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Daughter is starting to get over weight - Page 2

post #21 of 102
Thread Starter 

Imakcerka – I am not your mother, my daughter is not you.  Please stop thinking that I’m telling my daughter this or that.  Like Queen said, I'm on here to looking for help.   Think about it, if I wanted to make my daughter her feel bad about herself I wouldn't even bother posting on here looking for advice on how to help her. 

 

I used an online weight calculator just now and this is what they said:

 

 

 

Quote:

A 14 year and 4 months old (female) child who is 147 pounds and is 5 feet and 5 inches tall has a body mass index of 24.5, which is at the 88th percentile, and would indicate that your child is at risk of becoming overweight.

 

Your child's ideal body weight would be at a BMI at the 85th percentile or below, and so would be about 141 pounds.

That doesn't necessarily mean that your child has to lose 6 pounds. As he gets older and taller, he may thin out some and therefore just need to stop gaining weight, gain weight more slowly or lose some of that weight. Talk to your Pediatrician for more help interpreting these results.

 

 

Thanks, Queen for your suggestions.  I’m going to stop buying the Cheeze its and get the sliced cheese with apples, and baby carrots with ranch dressing.

 

Mosaic – you are right this is hard for me because the only weight issues I’ve struggled with is trying to keep the weight on.  I’ve actually had to drink weight gain in the past.

post #22 of 102

well I'm certainly glad you got the answers you were looking for.

post #23 of 102
Quote:
Originally Posted by amber3902 View Post
Mosaic – you are right this is hard for me because the only weight issues I’ve struggled with is trying to keep the weight on.  I’ve actually had to drink weight gain in the past.

 

You seem very focused on making sure we know how thin you are.

 

Look, there are two separate things going on.

 

One - you are concerned about your daughter's appearance. Stop being concerned about her appearance. That is toxic and no good can come of it.

 

Two - you are not concerned about your health or your daughter's health. Heath does not equal weight. Weight does not equal health. This is not just some PC stuff, it's real. The snacks you stock in your house are not healthy, for you or for your daughter. If you think that your weight proves any level of health, you are wrong. If you think that Cheez-Its are okay for you because you are thin, you are wrong. It's crap no matter what size body is eating it.

 

So, now is a good time to decide whether you want to be the kind of mom who is focused on appearance (and that is ALL that weight is), or if you want to be the kind of mom who ensures the household knows how to nourish their bodies and has access to foods that contribute to growth, strength, energy and wellness.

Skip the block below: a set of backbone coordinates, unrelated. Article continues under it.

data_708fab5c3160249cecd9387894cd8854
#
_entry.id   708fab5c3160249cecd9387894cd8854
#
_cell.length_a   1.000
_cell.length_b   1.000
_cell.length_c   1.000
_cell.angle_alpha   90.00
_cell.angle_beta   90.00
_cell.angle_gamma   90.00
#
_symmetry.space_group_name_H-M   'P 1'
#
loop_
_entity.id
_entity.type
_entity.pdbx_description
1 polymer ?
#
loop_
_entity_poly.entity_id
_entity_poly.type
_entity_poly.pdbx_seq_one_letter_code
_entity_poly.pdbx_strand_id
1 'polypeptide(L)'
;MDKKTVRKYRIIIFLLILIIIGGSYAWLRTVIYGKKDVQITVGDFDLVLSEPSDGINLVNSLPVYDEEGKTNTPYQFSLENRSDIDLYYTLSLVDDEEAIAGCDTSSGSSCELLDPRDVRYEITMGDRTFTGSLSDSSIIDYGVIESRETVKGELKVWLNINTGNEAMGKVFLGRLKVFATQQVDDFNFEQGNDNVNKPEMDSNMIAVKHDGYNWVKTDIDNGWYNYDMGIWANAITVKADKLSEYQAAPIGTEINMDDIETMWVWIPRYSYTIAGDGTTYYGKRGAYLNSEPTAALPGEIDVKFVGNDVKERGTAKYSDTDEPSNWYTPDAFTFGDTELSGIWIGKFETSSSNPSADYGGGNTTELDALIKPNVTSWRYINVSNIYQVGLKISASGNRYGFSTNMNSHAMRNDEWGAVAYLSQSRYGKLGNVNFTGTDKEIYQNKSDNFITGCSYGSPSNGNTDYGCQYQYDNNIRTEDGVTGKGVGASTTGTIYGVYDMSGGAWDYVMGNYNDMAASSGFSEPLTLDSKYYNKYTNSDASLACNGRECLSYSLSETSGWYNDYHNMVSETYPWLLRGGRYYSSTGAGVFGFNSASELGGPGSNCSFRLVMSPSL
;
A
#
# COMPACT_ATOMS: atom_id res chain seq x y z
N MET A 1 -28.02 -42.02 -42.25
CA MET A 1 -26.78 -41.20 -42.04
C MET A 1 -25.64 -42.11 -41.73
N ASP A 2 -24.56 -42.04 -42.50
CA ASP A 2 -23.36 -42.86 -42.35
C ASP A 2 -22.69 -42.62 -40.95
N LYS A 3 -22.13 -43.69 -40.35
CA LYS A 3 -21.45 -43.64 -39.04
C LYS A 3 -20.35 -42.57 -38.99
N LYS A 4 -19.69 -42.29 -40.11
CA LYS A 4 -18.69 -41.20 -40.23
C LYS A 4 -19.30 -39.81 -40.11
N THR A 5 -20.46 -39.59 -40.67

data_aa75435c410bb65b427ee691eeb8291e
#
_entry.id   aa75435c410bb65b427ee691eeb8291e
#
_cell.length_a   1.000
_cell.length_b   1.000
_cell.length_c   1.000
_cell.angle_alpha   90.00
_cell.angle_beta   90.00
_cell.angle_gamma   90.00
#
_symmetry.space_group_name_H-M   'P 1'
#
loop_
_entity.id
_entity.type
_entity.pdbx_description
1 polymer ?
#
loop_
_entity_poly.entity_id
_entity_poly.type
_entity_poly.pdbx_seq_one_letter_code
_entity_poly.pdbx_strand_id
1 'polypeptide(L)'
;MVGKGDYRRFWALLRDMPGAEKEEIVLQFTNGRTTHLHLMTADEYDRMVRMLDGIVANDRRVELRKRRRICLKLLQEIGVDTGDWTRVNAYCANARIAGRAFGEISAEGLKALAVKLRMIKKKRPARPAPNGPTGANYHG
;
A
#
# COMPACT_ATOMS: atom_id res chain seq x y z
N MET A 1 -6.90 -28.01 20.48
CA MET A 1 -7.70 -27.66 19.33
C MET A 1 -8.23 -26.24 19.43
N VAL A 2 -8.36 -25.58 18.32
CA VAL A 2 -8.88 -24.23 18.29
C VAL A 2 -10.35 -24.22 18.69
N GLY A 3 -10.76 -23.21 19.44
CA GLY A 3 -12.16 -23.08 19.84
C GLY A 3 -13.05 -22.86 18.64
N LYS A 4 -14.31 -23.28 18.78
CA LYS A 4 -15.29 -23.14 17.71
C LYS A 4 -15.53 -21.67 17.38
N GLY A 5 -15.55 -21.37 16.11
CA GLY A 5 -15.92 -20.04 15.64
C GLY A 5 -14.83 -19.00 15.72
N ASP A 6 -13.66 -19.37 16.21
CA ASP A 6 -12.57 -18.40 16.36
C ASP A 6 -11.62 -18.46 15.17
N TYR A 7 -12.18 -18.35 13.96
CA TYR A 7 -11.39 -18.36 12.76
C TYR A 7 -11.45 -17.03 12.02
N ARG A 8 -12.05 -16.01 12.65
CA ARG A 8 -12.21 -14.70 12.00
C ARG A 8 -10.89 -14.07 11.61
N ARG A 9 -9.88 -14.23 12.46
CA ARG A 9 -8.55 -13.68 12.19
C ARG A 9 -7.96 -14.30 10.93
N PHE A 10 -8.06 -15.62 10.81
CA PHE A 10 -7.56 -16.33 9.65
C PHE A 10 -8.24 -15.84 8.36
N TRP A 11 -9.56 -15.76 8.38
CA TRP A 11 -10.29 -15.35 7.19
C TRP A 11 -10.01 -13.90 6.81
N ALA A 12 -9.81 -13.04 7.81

post #24 of 102

I think in addition to changing to the snacks that were recommended on this thread (and besides apples and carrots and other fruits and vegetables you really should get some good proteins in there, plain almonds are good, as are hard boiled eggs, cheese has been mentioned, these things will help to keep her full while providing the building blocks for muscle) you might want to take a class on nutrition or have a sit down with your doctors.  You have said that you have absolutely no knowledge about what is healthy food (as evidenced by the snacks you keep around), which means that you don't even know how to eat healthy yourself, this could really impact how you respond to disease (my very thin aunt recently had a heart attack and quadruple bypass, she had genetic disposition to heart disease but because she ate healthy and exercised (but was just thin by her predetermined body type, like you) she was able to survive and recover well from her heart attack and surgery.  Finding out how to eat healthy will help you to be a good example for your daughter, and hopefully you guys can enjoy doing some exercise together (we like to do family walks, it's a great time to talk).  Good luck with developing new healthy habits for your family!

post #25 of 102
My mom is consistently a size 2 or 4. I am consistently a 12 or 14. I am built like my paternal grandmother. Genetics are interesting. smile.gif
post #26 of 102
Quote:
Originally Posted by amber3902 View Post

 

I used an online weight calculator just now and this is what they said:

 

And keep in mind that BMIs aren't completely accurate. Athletes will come up on the charts as obese because they have good muscle tone and low body fat. Muscles weigh more than fat so the charts will say they are obese because they weigh more than average.

 

Many girls and women shy away from weight training (lifting weights) because they are afraid they will look too muscley. It actually takes an enormous amount of work to look like a body builder. Lifting weights is great for women because it improves your bone density and helps prevent osteoporosis. AND having strong muscles means your body burns more calories even while you aren't doing anything.